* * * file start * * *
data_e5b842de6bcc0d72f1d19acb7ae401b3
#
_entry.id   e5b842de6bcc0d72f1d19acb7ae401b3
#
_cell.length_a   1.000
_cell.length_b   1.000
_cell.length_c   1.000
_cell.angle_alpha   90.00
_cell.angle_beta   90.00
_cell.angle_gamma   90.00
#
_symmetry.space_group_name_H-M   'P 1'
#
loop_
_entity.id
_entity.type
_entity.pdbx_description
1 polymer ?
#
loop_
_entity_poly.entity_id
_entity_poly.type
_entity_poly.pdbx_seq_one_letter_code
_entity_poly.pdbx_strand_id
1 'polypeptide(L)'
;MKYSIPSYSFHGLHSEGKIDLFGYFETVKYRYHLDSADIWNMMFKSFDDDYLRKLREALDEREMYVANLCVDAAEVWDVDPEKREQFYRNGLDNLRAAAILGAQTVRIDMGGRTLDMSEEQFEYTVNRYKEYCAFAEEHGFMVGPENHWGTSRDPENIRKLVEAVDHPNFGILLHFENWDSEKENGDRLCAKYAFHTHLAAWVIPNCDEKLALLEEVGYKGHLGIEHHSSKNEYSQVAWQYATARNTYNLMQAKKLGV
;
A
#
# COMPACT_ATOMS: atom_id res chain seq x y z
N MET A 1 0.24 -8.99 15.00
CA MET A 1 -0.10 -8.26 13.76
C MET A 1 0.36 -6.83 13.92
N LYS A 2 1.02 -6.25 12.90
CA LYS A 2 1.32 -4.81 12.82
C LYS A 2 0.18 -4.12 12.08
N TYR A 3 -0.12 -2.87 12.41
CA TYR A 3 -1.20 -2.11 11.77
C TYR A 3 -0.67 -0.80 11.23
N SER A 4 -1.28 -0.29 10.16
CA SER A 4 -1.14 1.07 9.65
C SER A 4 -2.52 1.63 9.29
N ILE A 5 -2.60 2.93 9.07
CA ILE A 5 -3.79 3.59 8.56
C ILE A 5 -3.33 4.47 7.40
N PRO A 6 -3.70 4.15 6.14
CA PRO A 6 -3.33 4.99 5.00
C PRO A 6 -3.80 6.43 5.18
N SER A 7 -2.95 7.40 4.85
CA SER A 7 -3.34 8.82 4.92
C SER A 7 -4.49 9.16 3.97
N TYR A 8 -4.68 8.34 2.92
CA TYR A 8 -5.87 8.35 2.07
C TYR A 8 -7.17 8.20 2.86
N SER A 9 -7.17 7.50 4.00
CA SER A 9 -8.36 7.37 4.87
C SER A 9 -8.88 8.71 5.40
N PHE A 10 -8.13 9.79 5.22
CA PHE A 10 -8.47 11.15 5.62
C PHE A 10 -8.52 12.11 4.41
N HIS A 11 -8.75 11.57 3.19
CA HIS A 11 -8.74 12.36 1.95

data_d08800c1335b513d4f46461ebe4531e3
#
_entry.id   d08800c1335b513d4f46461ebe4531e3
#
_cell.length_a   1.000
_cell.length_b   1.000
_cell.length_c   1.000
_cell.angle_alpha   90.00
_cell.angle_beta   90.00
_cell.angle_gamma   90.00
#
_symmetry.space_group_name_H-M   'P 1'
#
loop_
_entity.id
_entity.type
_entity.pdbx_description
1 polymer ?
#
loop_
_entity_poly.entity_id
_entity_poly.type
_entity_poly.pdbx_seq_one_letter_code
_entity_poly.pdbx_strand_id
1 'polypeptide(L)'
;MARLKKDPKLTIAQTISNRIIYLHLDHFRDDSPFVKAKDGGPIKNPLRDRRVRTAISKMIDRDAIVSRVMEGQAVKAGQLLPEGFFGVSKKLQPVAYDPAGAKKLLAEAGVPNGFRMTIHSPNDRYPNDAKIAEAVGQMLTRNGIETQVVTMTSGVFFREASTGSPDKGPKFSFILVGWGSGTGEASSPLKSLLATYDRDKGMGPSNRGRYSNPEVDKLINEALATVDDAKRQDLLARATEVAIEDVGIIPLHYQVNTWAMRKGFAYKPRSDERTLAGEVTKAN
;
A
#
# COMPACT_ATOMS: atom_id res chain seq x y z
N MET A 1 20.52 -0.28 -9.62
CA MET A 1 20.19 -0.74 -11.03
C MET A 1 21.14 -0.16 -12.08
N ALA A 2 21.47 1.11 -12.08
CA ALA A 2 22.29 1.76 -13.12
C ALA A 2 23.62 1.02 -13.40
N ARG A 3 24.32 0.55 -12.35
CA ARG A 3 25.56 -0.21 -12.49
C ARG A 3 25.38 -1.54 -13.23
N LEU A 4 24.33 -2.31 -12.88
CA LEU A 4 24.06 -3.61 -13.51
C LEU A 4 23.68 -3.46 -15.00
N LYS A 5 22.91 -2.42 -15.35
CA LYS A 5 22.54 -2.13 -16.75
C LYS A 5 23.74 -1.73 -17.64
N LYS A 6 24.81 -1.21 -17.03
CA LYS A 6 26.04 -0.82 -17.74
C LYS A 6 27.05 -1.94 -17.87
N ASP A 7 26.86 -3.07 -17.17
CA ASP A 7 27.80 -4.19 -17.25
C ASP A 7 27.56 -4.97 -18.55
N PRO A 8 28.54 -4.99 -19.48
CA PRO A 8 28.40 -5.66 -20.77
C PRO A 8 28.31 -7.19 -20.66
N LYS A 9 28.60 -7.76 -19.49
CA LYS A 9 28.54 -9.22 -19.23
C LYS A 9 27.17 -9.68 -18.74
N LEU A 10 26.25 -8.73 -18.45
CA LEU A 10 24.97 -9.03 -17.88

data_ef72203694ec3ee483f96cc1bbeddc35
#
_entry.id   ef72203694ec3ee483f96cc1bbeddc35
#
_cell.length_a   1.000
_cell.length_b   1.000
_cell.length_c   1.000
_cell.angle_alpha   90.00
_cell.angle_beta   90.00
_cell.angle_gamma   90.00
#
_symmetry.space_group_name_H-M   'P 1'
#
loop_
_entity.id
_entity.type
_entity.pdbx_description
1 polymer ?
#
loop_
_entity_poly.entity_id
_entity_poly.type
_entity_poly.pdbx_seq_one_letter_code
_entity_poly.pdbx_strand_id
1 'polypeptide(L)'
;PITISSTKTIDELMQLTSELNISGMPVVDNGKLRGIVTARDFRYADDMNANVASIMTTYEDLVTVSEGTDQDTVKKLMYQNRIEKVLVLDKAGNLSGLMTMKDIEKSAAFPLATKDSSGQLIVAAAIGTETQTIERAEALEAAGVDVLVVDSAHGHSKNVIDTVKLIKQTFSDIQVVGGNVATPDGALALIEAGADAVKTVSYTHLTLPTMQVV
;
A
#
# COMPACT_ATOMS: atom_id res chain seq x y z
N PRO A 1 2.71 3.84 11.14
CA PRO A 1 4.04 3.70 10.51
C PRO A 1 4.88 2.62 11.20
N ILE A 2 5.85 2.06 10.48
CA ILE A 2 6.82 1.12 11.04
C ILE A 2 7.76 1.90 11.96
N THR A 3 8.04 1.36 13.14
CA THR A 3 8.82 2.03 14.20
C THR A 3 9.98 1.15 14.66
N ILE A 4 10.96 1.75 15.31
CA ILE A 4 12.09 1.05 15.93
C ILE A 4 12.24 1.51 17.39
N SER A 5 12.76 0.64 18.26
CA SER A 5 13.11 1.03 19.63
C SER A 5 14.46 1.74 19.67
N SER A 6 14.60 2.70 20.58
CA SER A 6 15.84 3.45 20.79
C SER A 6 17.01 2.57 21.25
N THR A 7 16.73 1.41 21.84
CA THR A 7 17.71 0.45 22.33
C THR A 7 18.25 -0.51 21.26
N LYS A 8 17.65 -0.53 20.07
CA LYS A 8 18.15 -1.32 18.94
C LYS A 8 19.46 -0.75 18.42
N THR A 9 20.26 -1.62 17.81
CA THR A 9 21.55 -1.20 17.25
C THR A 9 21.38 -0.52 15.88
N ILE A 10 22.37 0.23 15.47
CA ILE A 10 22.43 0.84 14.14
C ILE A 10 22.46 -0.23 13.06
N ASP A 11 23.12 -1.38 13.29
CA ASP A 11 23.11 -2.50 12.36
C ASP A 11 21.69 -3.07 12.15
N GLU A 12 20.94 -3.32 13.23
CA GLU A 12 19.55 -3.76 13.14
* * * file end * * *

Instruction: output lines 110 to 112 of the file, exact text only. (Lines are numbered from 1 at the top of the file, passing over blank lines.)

C LYS A 6 27.05 -1.94 -17.87
N ASP A 7 26.86 -3.07 -17.17
CA ASP A 7 27.80 -4.19 -17.25